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Inside the Beltway
What’s the big idea?
Talk about appearing blindfolded before a kangaroo court.
Then again, CBS newsman-turned-author Bernard Goldberg might not have recalled before appearing last night on CNBC’s “The Big Idea with Donny Deutsch” that the host was a lead member of the Clinton/Gore communications team in 1992.
“I’ve been doing this a long, long time, and I have never, ever, ever, never — I could say never and ever 10 more times — experienced what I just went through,” Mr. Goldberg told Inside the Beltway late yesterday after he taped the show, which is to air tonight, from Miami.
“Deutsch disagreed with everything, and that is just fine,” said Mr. Goldberg, the best-selling author of “Bias” who has written the new book “100 People Who Are Screwing Up America (And Al Franken is No. 37).”
“But then, unbeknownst to me, they brought on a panel of five, plus Donny, all of whom took the other side. And it’s not like they just respectfully disagreed; there was name-calling, ganging up; it was unbelievable. And not one of them even read the book. They admitted it.
“It was more than an ambush,” he said. “It was the most cynical, dishonest thing I have ever been lassoed into. They misled me.”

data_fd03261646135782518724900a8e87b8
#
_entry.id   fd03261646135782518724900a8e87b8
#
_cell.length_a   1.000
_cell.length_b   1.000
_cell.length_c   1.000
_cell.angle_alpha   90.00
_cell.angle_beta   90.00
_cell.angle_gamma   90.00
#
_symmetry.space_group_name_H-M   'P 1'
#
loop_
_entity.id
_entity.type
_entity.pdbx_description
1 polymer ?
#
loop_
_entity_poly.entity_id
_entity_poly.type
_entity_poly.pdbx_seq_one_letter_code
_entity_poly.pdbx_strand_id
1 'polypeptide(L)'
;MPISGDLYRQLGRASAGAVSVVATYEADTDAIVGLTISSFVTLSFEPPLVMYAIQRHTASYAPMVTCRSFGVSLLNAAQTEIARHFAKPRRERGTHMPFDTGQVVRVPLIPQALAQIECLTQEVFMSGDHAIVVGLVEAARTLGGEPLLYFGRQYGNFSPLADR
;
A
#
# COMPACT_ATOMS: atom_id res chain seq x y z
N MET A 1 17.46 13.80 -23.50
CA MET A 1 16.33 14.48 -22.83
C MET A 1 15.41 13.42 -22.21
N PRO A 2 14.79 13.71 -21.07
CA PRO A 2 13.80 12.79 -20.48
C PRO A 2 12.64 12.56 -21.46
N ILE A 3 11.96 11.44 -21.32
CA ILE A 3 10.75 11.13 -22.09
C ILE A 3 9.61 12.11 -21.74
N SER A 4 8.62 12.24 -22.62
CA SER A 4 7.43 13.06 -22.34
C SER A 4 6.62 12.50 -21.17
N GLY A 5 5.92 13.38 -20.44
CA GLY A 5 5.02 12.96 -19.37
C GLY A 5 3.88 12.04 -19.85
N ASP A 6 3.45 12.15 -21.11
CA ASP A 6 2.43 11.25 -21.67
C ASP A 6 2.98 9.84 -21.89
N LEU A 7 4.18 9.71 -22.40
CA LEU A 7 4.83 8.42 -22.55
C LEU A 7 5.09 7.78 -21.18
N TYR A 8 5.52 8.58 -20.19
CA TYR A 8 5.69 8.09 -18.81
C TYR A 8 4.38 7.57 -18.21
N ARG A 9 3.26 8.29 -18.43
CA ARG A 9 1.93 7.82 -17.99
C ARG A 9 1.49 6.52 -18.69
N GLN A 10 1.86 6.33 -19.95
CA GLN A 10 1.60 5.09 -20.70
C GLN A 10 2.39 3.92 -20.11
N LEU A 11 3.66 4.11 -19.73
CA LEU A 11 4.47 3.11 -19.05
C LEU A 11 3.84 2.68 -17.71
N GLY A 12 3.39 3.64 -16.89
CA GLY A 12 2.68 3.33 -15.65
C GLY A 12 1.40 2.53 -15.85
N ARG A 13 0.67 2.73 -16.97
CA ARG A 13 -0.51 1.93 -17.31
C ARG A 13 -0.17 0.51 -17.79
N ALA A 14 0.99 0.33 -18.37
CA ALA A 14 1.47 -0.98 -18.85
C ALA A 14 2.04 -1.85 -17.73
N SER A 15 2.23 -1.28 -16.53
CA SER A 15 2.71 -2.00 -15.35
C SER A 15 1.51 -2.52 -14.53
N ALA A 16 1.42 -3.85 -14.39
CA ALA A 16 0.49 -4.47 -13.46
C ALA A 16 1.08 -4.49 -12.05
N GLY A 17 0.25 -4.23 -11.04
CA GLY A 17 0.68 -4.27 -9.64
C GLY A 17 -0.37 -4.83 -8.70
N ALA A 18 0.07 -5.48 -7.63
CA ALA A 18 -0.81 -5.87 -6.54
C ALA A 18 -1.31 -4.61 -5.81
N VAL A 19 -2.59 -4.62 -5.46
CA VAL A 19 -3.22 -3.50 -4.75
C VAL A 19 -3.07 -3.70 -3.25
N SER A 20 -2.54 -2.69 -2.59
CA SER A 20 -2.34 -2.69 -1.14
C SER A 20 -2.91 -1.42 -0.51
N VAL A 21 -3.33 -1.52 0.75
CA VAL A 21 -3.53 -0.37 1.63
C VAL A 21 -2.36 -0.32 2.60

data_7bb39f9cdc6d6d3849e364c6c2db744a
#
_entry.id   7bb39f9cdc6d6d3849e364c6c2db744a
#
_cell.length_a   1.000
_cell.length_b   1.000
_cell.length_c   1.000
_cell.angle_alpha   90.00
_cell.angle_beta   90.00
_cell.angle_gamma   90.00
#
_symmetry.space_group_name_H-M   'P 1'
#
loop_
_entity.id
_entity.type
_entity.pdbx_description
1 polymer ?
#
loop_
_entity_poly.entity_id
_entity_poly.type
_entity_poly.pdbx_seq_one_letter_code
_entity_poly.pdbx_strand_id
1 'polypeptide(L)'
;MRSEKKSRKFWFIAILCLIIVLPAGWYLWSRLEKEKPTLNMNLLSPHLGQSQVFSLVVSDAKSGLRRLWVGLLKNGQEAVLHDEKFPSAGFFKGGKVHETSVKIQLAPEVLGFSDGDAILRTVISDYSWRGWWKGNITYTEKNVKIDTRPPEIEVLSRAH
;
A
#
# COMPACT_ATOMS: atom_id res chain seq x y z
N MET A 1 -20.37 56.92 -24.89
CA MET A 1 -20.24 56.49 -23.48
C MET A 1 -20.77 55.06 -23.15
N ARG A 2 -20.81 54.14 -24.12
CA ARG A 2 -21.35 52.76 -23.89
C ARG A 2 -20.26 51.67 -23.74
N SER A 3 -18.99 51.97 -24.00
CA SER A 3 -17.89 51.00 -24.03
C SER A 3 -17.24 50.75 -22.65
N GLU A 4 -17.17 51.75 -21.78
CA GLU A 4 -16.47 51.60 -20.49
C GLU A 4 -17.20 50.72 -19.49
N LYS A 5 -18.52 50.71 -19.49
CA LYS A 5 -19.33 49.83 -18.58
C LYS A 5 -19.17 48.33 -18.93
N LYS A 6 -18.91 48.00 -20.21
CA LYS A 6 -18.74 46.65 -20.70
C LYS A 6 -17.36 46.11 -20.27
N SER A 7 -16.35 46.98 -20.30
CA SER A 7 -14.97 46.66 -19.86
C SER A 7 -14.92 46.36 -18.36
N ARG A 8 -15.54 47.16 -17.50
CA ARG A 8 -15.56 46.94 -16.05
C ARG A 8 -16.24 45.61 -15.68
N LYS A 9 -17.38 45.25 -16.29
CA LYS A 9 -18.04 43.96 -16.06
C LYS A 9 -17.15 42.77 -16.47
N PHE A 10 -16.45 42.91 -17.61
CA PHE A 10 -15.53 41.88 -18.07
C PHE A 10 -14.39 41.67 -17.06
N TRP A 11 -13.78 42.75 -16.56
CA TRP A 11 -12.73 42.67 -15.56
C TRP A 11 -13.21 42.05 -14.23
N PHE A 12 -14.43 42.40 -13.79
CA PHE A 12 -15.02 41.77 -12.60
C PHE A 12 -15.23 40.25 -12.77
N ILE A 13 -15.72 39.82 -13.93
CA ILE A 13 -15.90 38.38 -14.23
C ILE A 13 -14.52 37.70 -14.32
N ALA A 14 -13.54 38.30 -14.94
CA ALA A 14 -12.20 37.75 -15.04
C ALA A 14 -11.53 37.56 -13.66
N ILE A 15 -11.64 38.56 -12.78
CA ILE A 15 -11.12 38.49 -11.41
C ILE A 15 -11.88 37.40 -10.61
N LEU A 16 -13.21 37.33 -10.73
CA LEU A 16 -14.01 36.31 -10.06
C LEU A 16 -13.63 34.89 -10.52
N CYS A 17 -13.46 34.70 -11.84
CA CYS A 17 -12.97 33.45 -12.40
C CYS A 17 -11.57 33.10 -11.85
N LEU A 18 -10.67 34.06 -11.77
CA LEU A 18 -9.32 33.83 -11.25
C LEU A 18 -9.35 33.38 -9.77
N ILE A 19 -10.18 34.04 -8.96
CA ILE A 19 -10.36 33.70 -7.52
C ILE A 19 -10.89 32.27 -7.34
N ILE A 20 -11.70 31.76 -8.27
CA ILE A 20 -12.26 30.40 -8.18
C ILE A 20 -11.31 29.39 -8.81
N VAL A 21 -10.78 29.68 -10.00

Immediately after the taping, Mr. Goldberg said, he told the show’s producer, Marilyn Cutler, that Mr. Deutsch had been “dishonest.”
“I told her that she should be ashamed,” he said. “A short time later, she called back, crying like a baby. She said, ‘I am resigning.’ And I told her, ‘You should resign.’ It was one big setup. And they used her to get me into it. They wanted to kick my [expletive] on national television — six people, all basically calling me an idiot.”
Reached at press time yesterday, Ms. Cutler said she had yet to speak to her boss, but as for resigning, she confirmed: “I am thinking about it very seriously.”
New Jersey-based CNBC said last night, “We treat all of our guests, including Mr. Goldberg, with nothing but the utmost respect and courtesy.”
The network said, “At certain points during the segment, Mr. Goldberg, the panelists and Donny did not always agree. We felt that it was a healthy and robust conversation.”
“Under a brooding portrait of Lincoln, House Majority Leader Tom DeLay took his seat a few tables away from the president.”
By John R. Bolton
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